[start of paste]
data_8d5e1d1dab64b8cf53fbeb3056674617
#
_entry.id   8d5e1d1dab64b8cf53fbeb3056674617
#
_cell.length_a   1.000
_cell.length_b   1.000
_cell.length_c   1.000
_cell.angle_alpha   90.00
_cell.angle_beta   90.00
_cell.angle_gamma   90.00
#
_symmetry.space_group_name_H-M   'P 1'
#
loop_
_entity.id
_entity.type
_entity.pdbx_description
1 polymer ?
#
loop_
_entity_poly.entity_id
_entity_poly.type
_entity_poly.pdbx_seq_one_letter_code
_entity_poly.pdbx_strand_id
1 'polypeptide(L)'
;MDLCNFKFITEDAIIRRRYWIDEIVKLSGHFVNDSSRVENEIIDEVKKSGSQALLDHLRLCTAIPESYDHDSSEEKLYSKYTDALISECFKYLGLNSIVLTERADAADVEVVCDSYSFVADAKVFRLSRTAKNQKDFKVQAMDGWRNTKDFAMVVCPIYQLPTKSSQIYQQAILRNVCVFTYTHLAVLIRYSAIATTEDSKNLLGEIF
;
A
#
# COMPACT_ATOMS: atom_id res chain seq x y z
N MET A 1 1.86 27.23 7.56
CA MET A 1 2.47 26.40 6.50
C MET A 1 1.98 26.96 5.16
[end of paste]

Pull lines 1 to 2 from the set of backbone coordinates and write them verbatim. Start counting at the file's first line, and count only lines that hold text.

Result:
data_8d5e1d1dab64b8cf53fbeb3056674617
#